Helena P. Blavatsky states that the great religions are but the expression of the one Wisdom-Religion that has existed since time immemorial. She claims that religious beliefs considerably pre-date what Western scholars consider the beginnings of civilization, i.e. go back to Atlantean and even pre-Atlantean times. Blavatsky claims that religion “is as old as thinking men” and that none of the so-called founders of religions actually invented anything new (SD I:xxxvi). She also claims that “The Secret Doctrine” (also called the Ancient Wisdom) is “the essence” (SD I:viii) or “fountainhead” (SD I:xliv-xlv) of all the various recognized religions, but that none of the extant religions contains more than “a chapter or two” of the real truth. It is suggested, in fact, that scriptures should be interpreted allegorically or mythologically rather than literally (SD II:657-8). And she concludes her discussion, scattered among the pages of her magnum opus, by quoting the motto of The Theosophical Society, “There is no religion higher than truth.”

So the theosophical approach to religion is very different from that taken either by historians, anthropologists, or theologians. In fact, members of The Theosophical Society belong to all the extant religions of the world — or to none.

Religion, Mysticism and Esotericism. Almost all the world religions have a dual component: the popular religion for the masses and the mystical traditions for those who feel called. Islam, for example, has the Sūfīsm; Judaism has the Kaballah; Christianity has the Kabbalah; Hinduism and Buddhism are known for their mystical schools. The aim of the mystical movements is the attainment of unity with the divine or Absolute, such as moksha in Hinduism and fanš in Sūfīsm, nirvāna in Buddhism. The mystical movements are not always regarded positively by the mother religion, such as Sūfīsm in Islam. Thomas Merton has noted that the mystics of one religion may sometimes feel greater affinity to the mystics of other religions than to the ordinary adherent of the same religion.

In addition to mysticism, religions can also have esoteric traditions, which often conflict with the established mainstream religion. Thus Christianity has Gnosticism and esoteric Christianity; some schools of Buddhism are considered as esoteric Buddhism; so is Sufism in Islam. For more information, see Mysticism and Esotericism.

World Religions. The composition of world religions has changed much in the last century. The Encyclopedia Britannica estimates that the clusters of religions, with their estimated adherents as of mid-2004, are as follows:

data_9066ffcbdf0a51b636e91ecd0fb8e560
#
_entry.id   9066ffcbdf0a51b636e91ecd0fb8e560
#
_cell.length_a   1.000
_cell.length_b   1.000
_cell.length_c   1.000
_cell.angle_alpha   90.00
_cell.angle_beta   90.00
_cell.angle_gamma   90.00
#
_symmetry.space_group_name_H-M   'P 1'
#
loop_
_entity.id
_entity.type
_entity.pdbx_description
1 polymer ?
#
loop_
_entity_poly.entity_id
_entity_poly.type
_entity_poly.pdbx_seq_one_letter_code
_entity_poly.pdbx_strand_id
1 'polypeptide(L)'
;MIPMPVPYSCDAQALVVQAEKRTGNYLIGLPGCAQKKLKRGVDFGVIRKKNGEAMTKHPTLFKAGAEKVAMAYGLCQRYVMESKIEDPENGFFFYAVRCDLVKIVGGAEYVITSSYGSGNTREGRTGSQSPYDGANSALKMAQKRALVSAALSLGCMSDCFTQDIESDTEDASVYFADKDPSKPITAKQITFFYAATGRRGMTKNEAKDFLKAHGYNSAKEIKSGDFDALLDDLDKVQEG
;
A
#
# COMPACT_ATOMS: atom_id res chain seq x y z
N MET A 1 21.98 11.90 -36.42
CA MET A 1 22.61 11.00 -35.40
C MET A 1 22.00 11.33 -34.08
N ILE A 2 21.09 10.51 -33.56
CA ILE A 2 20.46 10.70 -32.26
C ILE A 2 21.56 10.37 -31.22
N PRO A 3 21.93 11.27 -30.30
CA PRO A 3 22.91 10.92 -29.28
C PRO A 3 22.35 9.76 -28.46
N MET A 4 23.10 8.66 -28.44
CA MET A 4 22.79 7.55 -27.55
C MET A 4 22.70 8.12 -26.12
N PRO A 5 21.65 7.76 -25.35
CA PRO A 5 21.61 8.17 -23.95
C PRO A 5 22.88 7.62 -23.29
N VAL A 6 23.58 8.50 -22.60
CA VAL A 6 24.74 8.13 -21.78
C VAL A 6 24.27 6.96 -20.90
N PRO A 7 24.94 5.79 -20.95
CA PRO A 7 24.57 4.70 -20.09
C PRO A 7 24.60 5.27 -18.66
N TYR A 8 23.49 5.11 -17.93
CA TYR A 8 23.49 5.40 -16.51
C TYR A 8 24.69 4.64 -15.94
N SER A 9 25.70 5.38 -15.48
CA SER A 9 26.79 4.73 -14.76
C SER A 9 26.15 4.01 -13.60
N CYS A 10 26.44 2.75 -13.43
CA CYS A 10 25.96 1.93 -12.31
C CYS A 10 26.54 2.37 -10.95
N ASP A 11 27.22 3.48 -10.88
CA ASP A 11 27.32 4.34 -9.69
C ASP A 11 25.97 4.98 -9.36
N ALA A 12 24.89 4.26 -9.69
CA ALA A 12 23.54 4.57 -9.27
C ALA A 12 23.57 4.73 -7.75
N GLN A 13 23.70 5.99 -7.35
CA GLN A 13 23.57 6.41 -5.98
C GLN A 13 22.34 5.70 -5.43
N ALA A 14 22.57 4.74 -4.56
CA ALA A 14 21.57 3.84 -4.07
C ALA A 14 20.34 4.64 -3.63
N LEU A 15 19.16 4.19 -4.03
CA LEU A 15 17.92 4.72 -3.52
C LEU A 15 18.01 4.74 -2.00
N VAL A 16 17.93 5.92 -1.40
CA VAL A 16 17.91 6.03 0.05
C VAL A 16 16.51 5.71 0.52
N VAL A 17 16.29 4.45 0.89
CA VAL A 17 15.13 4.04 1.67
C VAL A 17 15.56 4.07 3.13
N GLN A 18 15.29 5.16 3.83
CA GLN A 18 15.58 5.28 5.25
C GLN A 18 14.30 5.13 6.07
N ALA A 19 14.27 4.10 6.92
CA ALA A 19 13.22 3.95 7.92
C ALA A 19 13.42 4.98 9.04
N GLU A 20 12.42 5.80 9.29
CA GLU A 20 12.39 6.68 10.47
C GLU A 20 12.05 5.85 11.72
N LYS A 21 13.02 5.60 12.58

Christianity:        2.1 billion
     Roman Catholic: 	1.1 billion
     Independents: 	416.5 million
     Protestants: 	369.8 million
     Orthodox: 		218.4 million
     Anglicans: 	78.4 million
Islam:               1.283 billion 
Hinduism:            851 million 
Chinese Universism*: 402 million 
Buddhism:            375.4 million 
Ethnoreligionist*:   252.7 million 
Neoreligionist*:     107.3 million 
Sikhism:             25 million 
Judaism:             15 million 
Spiritism:           12.9 million 
Baha’i:              7.5 million 
Confucianism:        6.4 million 
Jainism:             4.5 million 
Shintō:              2.8 million 
Taoism:              2.7 million 
Zoroastrianism:      2.6 million

Non-religious: 767.2 million 
Atheists: 150.6 million

  • Chinese Universism refers to a complex of beliefs that may include Confucian ethics, ancestor worship, folk religion, mediumism, etc. Ethnoreligionists are tribal, animistic or shamanistic beliefs. Neoreligionist are Asian 20th century neoreligions, etc.

Source: “Worldwide Adherents of All Religions, Mid-2004.” Encyclopædia Britannica. 2006.

For more extensive discussions of the various religions, the following articles in this Encyclopedia may be consulted: Australian Aboriginal Spiritual Beliefs; Baha’i; Buddhism; Christianity; Confucius and Confucianism; Hinduism; Egyptian Religion, Ancient; Islam; Inca and Other Religions of South America; Jainism; Judaism; Mayan Religion; Manichaeism; Mysteries; American Religions, Native; Shinto; Sikhism; Spiritualism and Theosophy; Taoism; Zoroastrianism. These articles contain cross-references to sects under each religion, including scriptures and biographies of important personages. For a theosophical view of religions, see Religion, Theosophy AND.